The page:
In a Radio Maryja broadcast, Rydzyk stated, “since the beginning, our reputation has been tarnished by lies, slander, etc. because that is what you do if you want to destroy someone. That is what Hitler did, what Stalin did, what they did in Spain, in Mexico. That is what they did with Jerzy Popiełuszko – his reputation was tarnished, he was lynched in the media, and then murdered.”

  • January 2021 : Facts

On September 25, 2019, Niebylec Commune Council adopted a resolution number XI/93/2019 on the adoption of the declaration - on stopping the ideology “LGBT”. The resolution was published in the Public Information Bulletin. The legal basis for the resolution is indicated in Article 18, paragraph 1 of the Act on Municipal Self-Government. The first paragraph of the resolution expressed that, “the municipal council adopts a position expressing its opposition to the promotion and affirmation of the ideology of the so-called LGBT movements”.

In order to justify the adoption of the resolution in question, its introduction refers to the ideological war and cultural revolution, which, according to the Niebylec Commune Council, require the defence of its self-government community and making it free from LGBT ideology.

The following part of the resolution expresses a declaration of actions aimed at the realization of the above-mentioned assumption, covering primarily the area of educational tasks of schools and other educational institutions, as well as protection of teachers and entrepreneurs from political correctness and homopropaganda. A position was also formulated about the loyalty of Niebylec Commune to national and state tradition, Christian values and centuries-old culture.

The supervisory authority, i.e. the Podkarpackie Province Governor, did not make a decision on the invalidity of the resolution due to its illegality, under the procedure provided for in Article 91, paragraph 1 of the Act on Municipal Self-Government.

The acronym LGBT used in the content of the resolution is an English acronym for lesbian, gay, bisexual and transgender people. It is commonly used as an umbrella term for non-heteronormative and non-identifiable persons with a dichotomous division between male and female sex, including intersexual, pansexual, asexual or insecure people of their sexuality or sexuality. LGBT people thus make up a very diverse and large social group - an estimated 5-8% of the population (this figure cannot be accurately determined due to the difficulty of conducting statistical studies on sensitive data on psycho-sexuality). The members of this group may, therefore, represent very diverse interests resulting from different views or social positions. However, regardless of these circumstances, LGBT people constitute a social minority that enjoys special protection under the law against discrimination on grounds of sexual orientation and gender identity.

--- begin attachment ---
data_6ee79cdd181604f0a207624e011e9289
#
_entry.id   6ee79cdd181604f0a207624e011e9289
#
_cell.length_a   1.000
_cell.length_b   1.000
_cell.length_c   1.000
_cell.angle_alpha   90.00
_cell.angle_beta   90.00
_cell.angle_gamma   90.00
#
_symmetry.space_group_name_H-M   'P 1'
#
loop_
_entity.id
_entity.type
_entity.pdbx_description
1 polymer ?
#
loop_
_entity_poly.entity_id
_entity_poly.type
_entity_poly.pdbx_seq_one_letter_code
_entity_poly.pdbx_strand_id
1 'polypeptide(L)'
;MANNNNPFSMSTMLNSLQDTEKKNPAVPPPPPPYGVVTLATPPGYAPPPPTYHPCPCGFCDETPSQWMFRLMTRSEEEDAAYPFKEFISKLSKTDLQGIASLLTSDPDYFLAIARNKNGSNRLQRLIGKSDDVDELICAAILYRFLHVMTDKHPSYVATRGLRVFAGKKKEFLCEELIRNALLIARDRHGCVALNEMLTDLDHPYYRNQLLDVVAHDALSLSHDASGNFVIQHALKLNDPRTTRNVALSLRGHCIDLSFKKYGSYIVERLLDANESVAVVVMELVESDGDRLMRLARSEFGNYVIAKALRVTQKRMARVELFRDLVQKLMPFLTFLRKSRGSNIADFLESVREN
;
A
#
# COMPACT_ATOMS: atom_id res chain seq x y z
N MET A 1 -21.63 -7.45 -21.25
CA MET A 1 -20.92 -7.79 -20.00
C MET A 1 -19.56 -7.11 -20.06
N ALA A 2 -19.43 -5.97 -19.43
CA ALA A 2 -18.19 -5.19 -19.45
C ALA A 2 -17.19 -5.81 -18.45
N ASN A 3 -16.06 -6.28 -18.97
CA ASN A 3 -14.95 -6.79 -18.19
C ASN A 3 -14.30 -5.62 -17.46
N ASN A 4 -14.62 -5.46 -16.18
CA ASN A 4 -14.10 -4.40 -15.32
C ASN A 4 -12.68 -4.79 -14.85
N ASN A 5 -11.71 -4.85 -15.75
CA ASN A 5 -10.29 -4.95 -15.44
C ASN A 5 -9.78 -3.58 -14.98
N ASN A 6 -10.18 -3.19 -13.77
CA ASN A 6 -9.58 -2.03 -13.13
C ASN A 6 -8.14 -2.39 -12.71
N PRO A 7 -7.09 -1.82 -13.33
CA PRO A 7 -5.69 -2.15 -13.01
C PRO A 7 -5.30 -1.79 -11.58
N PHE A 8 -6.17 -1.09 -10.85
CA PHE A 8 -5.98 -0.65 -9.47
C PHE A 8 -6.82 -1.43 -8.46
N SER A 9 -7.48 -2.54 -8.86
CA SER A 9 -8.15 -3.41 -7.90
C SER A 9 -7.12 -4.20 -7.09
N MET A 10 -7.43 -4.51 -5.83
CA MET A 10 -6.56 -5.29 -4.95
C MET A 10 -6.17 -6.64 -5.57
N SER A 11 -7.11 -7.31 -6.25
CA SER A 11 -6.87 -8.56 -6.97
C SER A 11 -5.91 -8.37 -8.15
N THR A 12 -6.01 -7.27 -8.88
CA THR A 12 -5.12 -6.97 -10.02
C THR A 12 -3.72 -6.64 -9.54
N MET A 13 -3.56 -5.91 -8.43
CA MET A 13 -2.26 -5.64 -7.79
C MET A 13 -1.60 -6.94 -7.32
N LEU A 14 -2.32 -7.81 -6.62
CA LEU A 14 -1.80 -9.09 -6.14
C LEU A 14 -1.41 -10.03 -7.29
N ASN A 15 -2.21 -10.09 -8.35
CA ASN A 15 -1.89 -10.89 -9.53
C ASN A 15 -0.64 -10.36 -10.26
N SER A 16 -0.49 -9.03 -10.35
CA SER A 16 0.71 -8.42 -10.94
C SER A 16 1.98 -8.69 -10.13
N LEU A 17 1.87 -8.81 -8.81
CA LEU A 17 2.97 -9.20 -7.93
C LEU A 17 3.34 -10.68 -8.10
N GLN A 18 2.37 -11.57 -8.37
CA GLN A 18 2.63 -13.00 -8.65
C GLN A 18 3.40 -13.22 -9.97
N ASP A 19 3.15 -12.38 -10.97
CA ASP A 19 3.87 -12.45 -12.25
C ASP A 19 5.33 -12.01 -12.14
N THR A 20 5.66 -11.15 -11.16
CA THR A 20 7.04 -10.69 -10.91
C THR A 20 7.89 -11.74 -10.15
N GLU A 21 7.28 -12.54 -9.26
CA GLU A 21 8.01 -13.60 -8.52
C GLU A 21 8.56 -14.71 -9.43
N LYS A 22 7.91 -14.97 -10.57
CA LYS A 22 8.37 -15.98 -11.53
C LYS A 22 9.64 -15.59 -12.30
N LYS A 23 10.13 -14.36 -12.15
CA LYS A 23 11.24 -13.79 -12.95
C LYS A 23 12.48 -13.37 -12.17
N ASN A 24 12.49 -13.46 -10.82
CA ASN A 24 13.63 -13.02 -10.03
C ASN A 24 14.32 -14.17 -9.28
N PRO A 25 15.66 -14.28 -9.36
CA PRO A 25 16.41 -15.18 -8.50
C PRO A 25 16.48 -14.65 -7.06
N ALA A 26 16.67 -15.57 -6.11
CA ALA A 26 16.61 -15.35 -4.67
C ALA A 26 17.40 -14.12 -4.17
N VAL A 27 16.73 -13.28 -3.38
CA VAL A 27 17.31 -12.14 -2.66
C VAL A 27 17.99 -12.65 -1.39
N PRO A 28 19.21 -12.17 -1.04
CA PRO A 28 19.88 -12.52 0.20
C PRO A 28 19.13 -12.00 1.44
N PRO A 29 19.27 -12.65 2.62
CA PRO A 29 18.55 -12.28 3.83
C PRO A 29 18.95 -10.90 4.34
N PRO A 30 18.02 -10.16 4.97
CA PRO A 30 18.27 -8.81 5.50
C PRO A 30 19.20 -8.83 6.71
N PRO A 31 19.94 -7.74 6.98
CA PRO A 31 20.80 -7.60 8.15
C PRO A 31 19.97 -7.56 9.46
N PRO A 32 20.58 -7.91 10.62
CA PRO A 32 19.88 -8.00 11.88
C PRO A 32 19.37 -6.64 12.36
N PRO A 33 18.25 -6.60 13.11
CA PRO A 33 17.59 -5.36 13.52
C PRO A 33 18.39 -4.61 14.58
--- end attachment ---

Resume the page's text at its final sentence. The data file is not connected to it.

Admissibility of Complaints

In the opinion of the Ombudsman, the contested resolution interferes with human and civil rights and freedoms, which the Ombudsman guards under the Polish Constitution. The need to protect these rights and freedoms thus updates the Ombudsman’s competence to lodge an administrative complaint against the resolution in question, pursuant to Article 8 § 1 of the Codes of Administrative Procedure.

The Regional Administrative Court in Rzeszow (September 8, 2020, case number II/SA/Rz 27/20) decided to reject the complaint.

The contested resolution undoubtedly does not constitute an act of local law. It does not have the basic features of a local law act, which is the establishment of rights and obligations of a general nature, universally binding and addressed to an unspecified number of people, in this case to the inhabitants of Niebylec commune.
In the Court’s opinion, the contested resolution cannot be considered to have been adopted in a public administration case. Undoubtedly, it is not a public task assigned by law to a local government body (here : the Niebylec Commune Council), and moreover, it does not contain an element of administrative authority. As emphasised in the case law, only acts or activities that contain an element of administrative authority are within the competence of administrative courts.

D 30 septembre 2021    AMichał Zawiślak